You can make contributions to your HSA every year that you are eligible. The contributions cannot exceed:
- $3,400 -- Self-only coverage (for calendar year 2017)
- $6,750 -- Family coverage (for calendar year 2017)
Banks, credit unions, insurance companies and other financial institutions are permitted to be trustees of these accounts.
Catch-Up Contributions—Individuals age 55 and older can also make additional “catch-up” contributions. The maximum annual catch-up contribution is $1,000.
What expenses qualify under a HSA?
You can use the money in the account to pay for any “qualified medical expense” permitted under federal tax law. This includes most medical care and services, and dental and vision care. It also includes certain over-the-counter items.
You generally cannot use the money to pay for medical insurance premiums, except under specific circumstances.
You can use the money in the account tax free to pay for health care expenses for yourself, your spouse and your dependent children. You can pay for expenses for your spouse and dependent children even if they are not covered by your HDHP. Any amounts used for purposes other than to pay for “qualified medical expenses” are taxable as income and subject to an additional 20% Federal tax penalty (and possible State penalty).
After you turn age 65, the 20% additional tax penalty no longer applies. If you become disabled and/or enroll in Medicare, the account can be used for other purposes without paying the additional 20% penalty.
What expenses don’t qualify under a HSA?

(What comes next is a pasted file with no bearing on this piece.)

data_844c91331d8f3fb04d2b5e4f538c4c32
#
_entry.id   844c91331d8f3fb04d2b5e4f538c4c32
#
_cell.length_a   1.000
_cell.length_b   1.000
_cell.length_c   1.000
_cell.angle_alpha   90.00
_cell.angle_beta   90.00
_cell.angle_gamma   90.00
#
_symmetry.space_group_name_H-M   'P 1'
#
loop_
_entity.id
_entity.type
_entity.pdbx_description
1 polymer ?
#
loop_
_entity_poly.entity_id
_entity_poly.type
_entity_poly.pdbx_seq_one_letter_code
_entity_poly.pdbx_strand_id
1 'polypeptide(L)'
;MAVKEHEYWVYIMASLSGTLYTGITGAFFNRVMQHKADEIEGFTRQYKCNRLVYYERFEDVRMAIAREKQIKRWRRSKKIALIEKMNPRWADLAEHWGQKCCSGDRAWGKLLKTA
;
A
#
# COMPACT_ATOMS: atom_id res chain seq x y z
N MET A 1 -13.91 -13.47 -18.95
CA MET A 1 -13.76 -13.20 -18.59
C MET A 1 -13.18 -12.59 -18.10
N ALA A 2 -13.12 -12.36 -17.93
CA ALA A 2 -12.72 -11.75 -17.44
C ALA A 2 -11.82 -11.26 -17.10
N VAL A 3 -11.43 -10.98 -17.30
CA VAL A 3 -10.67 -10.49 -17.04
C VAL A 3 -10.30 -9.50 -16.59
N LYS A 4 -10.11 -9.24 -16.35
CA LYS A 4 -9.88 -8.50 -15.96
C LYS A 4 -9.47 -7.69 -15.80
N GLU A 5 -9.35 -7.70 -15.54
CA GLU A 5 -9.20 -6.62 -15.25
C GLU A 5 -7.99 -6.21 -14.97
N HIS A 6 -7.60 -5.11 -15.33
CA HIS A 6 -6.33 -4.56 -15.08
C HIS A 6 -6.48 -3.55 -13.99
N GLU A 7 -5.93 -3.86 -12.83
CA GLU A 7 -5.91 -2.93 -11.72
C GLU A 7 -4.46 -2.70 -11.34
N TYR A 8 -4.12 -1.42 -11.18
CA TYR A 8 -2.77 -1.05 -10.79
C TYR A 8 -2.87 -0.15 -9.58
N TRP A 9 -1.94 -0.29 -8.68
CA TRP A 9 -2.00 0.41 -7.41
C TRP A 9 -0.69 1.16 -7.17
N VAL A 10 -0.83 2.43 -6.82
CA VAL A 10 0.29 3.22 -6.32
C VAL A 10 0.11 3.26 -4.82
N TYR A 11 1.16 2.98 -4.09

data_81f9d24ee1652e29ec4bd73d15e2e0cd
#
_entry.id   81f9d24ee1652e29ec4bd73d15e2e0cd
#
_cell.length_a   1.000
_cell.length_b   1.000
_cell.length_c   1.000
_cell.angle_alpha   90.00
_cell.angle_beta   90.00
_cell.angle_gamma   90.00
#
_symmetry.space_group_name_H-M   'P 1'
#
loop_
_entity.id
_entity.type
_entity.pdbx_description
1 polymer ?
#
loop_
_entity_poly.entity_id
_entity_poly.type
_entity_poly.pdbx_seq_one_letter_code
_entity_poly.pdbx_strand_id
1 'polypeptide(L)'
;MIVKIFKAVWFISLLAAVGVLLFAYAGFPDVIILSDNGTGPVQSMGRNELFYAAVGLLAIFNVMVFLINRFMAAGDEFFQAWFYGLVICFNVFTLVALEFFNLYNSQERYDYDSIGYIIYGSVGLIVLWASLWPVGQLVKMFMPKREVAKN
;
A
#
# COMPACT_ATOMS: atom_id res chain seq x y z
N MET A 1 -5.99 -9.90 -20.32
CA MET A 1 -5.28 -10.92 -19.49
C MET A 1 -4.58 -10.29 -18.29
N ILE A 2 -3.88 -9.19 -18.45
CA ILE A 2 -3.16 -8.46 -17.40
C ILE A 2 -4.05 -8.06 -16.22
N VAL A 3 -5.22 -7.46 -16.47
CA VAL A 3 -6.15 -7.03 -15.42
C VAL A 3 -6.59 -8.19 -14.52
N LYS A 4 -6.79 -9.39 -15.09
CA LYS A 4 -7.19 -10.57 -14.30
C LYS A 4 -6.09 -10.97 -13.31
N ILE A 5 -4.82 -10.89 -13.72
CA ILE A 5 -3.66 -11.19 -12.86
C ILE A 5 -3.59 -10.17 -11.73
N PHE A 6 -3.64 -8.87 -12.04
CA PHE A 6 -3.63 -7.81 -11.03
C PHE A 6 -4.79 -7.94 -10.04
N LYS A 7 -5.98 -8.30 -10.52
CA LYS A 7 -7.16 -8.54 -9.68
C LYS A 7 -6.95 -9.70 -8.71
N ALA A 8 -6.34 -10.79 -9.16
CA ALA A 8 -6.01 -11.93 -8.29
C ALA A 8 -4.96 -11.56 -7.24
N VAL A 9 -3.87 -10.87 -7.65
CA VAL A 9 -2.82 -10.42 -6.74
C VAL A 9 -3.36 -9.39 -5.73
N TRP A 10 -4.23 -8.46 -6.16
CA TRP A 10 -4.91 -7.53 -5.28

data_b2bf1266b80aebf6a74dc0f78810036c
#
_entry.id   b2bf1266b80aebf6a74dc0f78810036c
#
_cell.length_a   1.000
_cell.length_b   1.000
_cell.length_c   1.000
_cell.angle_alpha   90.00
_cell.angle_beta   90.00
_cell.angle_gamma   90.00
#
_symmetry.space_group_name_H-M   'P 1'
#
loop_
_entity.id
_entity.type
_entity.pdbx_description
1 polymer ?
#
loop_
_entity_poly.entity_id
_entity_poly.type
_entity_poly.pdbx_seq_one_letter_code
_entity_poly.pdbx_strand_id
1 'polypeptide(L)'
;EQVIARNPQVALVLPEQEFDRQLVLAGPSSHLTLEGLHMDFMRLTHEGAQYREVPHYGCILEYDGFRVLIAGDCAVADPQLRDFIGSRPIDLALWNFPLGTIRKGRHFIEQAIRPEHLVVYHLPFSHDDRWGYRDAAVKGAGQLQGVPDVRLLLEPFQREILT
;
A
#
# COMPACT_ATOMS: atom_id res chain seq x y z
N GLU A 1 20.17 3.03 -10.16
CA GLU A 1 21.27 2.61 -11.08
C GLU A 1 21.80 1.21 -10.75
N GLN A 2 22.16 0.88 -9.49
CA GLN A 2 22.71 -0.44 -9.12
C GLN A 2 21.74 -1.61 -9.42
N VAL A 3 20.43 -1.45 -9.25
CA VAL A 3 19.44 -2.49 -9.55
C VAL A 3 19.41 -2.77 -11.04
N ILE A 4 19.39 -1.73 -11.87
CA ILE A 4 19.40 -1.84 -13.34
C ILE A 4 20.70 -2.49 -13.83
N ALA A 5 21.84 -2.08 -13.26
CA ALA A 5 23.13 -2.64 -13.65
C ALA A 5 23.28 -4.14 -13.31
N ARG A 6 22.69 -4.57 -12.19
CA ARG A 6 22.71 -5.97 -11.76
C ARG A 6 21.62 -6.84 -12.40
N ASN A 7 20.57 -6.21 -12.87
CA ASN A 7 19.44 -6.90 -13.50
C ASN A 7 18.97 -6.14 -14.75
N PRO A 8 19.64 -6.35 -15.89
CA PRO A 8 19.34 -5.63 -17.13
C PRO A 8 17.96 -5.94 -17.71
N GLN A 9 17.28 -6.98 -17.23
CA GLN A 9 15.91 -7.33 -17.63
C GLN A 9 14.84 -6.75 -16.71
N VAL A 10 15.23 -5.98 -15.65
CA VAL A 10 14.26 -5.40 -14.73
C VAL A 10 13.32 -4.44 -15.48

Examples of non-qualified expenses include cosmetic surgery and vitamins and supplements for general health.
If I have a HSA can I still contribute to a FSA?
Individuals with HSAs can contribute to a Limited Purpose Flexible Spending Account (LPFSA). A LPFSA is a flexible spending account that allows you to be reimbursed tax-free for dental and vision expenses.
What are the advantages of HSAs?
- Security – Your high deductible insurance and HSA protect you against high or unexpected medical bills.
- Affordability – Premiums for HDHP coverage are generally more affordable than premiums for traditional health coverage.
- Flexibility – You can use the funds in your account to pay for current medical expenses, including expenses that your insurance may not cover, or save the money in your account for future needs, such as:
- Health insurance or medical expenses if unemployed
- Medical expenses after retirement
- Out-of-pocket expenses when covered by Medicare
- Long-term care expenses and insurance premiums